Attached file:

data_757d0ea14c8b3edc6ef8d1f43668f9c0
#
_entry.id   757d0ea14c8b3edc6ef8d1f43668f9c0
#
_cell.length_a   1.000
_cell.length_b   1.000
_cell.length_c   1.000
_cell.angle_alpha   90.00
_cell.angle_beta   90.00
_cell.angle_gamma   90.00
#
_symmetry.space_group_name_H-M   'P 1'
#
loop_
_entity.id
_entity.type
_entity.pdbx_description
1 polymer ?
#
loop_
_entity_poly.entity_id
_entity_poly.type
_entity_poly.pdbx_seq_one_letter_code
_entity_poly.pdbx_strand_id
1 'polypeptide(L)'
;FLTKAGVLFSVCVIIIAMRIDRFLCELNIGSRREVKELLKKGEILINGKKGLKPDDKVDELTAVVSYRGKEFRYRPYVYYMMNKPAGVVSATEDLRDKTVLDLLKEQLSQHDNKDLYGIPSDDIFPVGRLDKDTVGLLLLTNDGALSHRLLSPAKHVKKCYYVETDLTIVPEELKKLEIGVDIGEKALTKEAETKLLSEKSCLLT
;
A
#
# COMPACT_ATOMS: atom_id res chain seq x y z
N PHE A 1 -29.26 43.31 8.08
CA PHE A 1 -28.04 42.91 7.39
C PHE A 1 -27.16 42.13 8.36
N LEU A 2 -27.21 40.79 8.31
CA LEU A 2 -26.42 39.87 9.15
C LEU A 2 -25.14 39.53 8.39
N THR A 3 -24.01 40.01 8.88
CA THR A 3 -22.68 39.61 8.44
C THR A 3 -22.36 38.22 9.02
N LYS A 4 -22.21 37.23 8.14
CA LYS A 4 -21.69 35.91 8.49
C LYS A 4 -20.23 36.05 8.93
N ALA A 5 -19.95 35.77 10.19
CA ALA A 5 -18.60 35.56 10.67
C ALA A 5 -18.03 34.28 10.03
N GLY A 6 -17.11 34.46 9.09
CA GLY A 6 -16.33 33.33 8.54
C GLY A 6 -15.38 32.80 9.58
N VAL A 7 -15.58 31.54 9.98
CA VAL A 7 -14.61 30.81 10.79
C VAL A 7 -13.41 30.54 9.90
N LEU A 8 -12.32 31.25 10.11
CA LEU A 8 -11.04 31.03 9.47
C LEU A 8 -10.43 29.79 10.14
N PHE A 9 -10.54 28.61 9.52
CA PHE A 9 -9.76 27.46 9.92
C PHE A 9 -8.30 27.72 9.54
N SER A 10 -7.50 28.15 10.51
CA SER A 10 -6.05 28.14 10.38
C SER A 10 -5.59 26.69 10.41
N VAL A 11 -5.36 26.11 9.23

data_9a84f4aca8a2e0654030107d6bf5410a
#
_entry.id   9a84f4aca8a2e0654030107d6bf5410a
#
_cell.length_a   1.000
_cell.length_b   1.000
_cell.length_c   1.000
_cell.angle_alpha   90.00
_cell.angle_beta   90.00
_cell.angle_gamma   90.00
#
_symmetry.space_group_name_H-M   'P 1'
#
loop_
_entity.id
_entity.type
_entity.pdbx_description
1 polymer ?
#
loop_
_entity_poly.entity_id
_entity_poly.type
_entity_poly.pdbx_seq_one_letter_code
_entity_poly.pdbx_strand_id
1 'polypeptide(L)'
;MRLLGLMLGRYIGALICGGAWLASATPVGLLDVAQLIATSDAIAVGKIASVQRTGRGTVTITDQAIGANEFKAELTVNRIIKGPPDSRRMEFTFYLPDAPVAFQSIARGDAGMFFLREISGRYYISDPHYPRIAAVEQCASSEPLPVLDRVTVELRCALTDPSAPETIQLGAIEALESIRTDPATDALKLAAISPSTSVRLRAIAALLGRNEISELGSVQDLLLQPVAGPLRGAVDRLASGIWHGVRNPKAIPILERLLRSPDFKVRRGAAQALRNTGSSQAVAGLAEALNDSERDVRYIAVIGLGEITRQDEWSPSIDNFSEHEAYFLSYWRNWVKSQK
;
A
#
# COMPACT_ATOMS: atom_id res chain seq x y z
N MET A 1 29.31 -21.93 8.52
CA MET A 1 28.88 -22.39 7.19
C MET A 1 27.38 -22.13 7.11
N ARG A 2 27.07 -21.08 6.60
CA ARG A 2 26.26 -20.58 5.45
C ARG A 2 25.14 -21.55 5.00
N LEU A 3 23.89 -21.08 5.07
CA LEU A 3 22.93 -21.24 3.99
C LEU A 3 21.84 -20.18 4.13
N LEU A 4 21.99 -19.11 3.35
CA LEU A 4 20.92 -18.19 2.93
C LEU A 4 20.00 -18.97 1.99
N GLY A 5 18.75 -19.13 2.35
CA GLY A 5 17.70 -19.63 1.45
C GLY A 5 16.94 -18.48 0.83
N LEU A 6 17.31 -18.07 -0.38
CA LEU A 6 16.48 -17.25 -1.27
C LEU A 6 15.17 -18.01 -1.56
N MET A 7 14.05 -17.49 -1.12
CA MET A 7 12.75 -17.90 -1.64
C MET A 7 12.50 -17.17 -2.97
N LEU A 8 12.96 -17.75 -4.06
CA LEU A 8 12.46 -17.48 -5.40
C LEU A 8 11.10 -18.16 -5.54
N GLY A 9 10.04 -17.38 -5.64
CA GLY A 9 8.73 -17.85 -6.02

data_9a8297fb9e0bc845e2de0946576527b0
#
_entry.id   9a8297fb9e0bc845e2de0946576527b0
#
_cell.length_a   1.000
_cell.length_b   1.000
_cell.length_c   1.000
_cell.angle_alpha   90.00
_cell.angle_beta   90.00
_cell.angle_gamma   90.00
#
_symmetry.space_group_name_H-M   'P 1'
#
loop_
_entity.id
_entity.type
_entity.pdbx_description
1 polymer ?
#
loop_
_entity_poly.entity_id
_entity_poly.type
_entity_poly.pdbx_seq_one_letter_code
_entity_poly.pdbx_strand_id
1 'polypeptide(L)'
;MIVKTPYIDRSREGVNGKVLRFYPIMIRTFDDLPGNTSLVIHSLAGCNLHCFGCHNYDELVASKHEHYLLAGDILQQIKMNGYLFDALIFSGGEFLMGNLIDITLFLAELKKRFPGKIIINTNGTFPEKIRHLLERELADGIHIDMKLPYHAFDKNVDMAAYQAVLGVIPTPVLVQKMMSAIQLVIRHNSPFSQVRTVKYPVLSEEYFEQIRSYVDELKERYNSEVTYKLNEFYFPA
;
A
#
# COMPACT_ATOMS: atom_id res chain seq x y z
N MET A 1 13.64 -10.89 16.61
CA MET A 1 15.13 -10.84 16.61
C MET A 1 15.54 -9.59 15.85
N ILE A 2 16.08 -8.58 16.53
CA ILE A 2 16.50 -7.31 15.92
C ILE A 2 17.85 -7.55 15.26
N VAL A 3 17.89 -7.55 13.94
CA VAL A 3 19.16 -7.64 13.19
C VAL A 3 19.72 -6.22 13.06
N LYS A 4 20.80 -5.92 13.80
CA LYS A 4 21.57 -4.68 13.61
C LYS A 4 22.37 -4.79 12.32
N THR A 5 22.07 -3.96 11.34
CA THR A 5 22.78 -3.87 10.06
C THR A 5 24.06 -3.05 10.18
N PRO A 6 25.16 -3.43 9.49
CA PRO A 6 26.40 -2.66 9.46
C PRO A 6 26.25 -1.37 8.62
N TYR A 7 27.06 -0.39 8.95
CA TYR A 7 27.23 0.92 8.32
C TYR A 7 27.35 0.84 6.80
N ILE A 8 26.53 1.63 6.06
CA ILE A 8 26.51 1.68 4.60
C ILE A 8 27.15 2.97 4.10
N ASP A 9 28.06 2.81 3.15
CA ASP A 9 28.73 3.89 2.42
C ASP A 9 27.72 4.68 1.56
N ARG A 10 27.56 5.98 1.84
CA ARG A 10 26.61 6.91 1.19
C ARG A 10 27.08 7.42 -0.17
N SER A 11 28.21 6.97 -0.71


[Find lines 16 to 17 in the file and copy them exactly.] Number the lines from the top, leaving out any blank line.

_entity.type
_entity.pdbx_description